The dialogue is so minimal, the movie can be followed without subtitles. However, in translation, the homoerotica becomes a manifesto. As the two-headed colossus trundles through a Japanese neighborhood (must have been something to see when they were filming!), Tetsuo groans, "I feel great". The Fetishist/Rustman says, "How about turning this whole world into metal and then we can rust it all... Only love can put an end to this fucking world".

TETSUO II: Body Hammer

In the way that Evil Dead II was a sequel and remake to the first movie of that name, Tetsuo II starts at a new beginning with a bigger budget to retell the story of a man overwhelmed by machinery growing out of his body. Tomoroh Taguchi returns as a man who can't control the metal.
The homoerotic manifesto of the previous movie has been removed. I think this is the first time I've watched a director move from cult status to mainstream in another culture. The compromises seem the equivalent.
Tetsuo is still a salaryman, now living in a bright clean Tokyo apartment with his wife and son. He tells his wife that he's just had a dream of his real parents. He has no memories before the age of eight, before his foster parents adopted him.
Two shaved-headed goons dressed in black terrorize the family in a crowded mail. They shoot Tetsuo in the chest with an odd mechanical gun before kidnapping the boy. None of the other shoppers pay any attention. The way they turn away from the drama is creepy.
Despite the pain in his chest, Tetsuo helps his wife recapture their son. The boy is kidnapped a second time from inside their apartment. Tetsuo chases the same guy onto the roof. Anger transforms Tetsuo into a flame which vaporizes the boy when the bald man holds him up as a shield. Laughing, the kidnapper escapes. Tetsuo has a premonition that all will be destroyed.
Tetsuo himself is kidnapped by the goons and locked into an industrial strength virtual reality helmet. Because he's such "a mild specimen", they have chosen him as the guinea pig for a special gun that will allow them to turn their bodies into weapons at will. They torture him with images of his son's death until gun barrels protrude from his chest and he shoots the place up.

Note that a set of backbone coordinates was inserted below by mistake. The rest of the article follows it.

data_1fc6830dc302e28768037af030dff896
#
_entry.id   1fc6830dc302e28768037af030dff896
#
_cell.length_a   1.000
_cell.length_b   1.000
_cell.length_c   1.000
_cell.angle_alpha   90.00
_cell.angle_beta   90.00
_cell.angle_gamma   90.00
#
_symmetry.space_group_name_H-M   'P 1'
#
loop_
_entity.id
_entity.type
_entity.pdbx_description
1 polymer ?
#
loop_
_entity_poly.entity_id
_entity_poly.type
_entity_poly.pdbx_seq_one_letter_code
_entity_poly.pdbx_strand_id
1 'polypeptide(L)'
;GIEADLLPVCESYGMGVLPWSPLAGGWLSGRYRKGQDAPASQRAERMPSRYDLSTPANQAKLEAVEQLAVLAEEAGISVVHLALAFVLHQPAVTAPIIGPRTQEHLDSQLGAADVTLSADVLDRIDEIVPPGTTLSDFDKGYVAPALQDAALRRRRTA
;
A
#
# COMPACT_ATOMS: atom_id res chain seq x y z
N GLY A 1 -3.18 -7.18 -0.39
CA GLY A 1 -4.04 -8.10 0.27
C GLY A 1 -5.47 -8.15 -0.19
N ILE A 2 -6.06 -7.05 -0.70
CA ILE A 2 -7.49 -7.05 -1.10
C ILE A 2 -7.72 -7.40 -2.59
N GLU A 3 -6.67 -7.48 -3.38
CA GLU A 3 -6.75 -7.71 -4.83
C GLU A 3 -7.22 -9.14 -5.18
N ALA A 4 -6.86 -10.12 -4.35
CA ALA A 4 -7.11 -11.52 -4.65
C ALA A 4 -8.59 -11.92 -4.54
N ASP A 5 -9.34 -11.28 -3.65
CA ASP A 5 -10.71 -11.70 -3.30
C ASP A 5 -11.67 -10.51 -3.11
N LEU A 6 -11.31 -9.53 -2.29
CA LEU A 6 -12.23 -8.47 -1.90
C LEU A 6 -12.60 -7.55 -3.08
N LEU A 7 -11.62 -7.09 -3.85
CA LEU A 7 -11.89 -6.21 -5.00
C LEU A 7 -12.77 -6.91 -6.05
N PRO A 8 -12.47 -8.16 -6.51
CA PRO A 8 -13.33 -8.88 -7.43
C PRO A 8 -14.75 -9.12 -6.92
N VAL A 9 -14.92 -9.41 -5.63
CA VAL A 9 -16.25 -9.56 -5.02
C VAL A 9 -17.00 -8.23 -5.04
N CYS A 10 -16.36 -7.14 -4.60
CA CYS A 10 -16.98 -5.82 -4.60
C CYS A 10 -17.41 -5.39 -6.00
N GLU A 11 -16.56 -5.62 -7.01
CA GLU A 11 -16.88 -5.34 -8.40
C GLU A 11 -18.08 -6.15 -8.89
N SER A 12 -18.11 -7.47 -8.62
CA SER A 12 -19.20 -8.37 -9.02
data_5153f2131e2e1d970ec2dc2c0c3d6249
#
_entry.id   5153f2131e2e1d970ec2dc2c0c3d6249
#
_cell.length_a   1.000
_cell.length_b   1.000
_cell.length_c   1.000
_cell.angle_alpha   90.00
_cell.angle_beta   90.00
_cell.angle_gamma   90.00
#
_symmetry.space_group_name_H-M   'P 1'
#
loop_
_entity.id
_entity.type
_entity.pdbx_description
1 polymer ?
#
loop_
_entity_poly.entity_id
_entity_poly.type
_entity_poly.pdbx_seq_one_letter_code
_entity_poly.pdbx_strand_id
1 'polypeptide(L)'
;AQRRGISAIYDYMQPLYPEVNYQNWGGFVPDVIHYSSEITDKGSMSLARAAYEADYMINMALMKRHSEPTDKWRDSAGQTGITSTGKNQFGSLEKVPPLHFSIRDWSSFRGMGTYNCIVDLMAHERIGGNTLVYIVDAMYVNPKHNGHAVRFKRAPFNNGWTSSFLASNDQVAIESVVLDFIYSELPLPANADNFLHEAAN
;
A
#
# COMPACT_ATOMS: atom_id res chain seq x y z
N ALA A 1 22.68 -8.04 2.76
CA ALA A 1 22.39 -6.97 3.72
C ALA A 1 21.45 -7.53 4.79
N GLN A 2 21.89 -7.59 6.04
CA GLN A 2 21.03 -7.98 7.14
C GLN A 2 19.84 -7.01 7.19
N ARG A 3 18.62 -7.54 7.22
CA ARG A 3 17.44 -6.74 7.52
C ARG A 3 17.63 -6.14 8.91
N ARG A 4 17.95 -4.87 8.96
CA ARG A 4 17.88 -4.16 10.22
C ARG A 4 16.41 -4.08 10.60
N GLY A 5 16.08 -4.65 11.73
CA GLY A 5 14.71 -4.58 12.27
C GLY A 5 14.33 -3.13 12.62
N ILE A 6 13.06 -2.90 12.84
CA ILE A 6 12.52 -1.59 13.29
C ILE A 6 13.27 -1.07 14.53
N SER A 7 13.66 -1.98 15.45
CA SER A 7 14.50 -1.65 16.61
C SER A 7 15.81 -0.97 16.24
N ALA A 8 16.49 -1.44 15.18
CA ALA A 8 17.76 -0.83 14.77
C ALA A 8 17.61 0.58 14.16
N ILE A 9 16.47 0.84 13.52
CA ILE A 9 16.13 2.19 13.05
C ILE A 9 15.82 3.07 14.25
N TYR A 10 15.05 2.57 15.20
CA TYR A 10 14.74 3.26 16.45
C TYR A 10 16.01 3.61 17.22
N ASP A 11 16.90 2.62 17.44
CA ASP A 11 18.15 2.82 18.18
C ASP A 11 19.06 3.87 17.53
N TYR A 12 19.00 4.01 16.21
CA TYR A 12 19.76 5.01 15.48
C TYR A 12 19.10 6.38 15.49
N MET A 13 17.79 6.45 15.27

Little did they know, Tetsuo is actually the long-lost brother of the man running the humans-into-machinery show. Nameless, the mastermind is dressed in the same runner's uniform with an X on his chest as the Metal Fetishist from the previous movie. I'll call him MF for short. When they were children, the MF and his older brother were given guns by their father, guns that mutated into their arms and became part of their bodies. The boys see their father fucking their mother at gun point - then blow off the back of her head at the point of orgasm. Eight-year-old Tetsuo transforms his entire body into a weapon and kills Dad. This is the source of his memory loss.
The movie reminded me a lot of the french film "Diva", with its layer upon layer of interconnection and coincidence. It's also reminiscent of "Videodrome", with things materializing in and out of men's bodies.
Without the grunge and dirt of "The Iron Man", director Tsukamoto falls back on style. Whole scenes are shot with blue or red gels, or in stark white and black sets that leach the colors from the film. The beauty of the devastation was more apparent in monochrome. Still, the flash images of cells, crystals, and writhing metal are very worth watching.
Tsukamoto sneaks homoerotica into the film with a gratuitous scene of bald, greased bodybuilders which combines the look of a Madonna video (circa "Express Yourself") with Fritz Lang's "Metropolis". I wish there had been more art in "Tetsuo II", and less gun-slinging, even if the guns did protrude from people's arms or chests.

s o u n d t r a c k :
Chu Ishikawa, Tetsuo, CD, Japan Overseas, JO94-0
After a limited release on Japanese label F2, this collection of music from the Tetsuo and Tetsuo II films was happily re-issued for sale outside Japan by Japan Overseas. As those who have seen the films can attest, the music is an extremely powerful, important part of the experience. Using clanging metal percussion to create driving rhythms, Ishikawa's music propels the action on-screen. At other moments, electronic and acoustic scrapes and tones lend a feeling of dread and uneasiness which is important in helping the films keep the viewer off-balance.
Also importantly, the music is strong enough to stand well on its own. Within the films, it's an important character, and outside the films it remains a mesmerizing listening experience.

ORIGINAL TEXT/CONTACT: Ongaku Otaku, P.O.Box 170277, San Francisco, CA 94117-0277, USA
CONTACT: Ongaku Otaku, P.O.Box 170277, San Francisco, CA 94117-0277, USA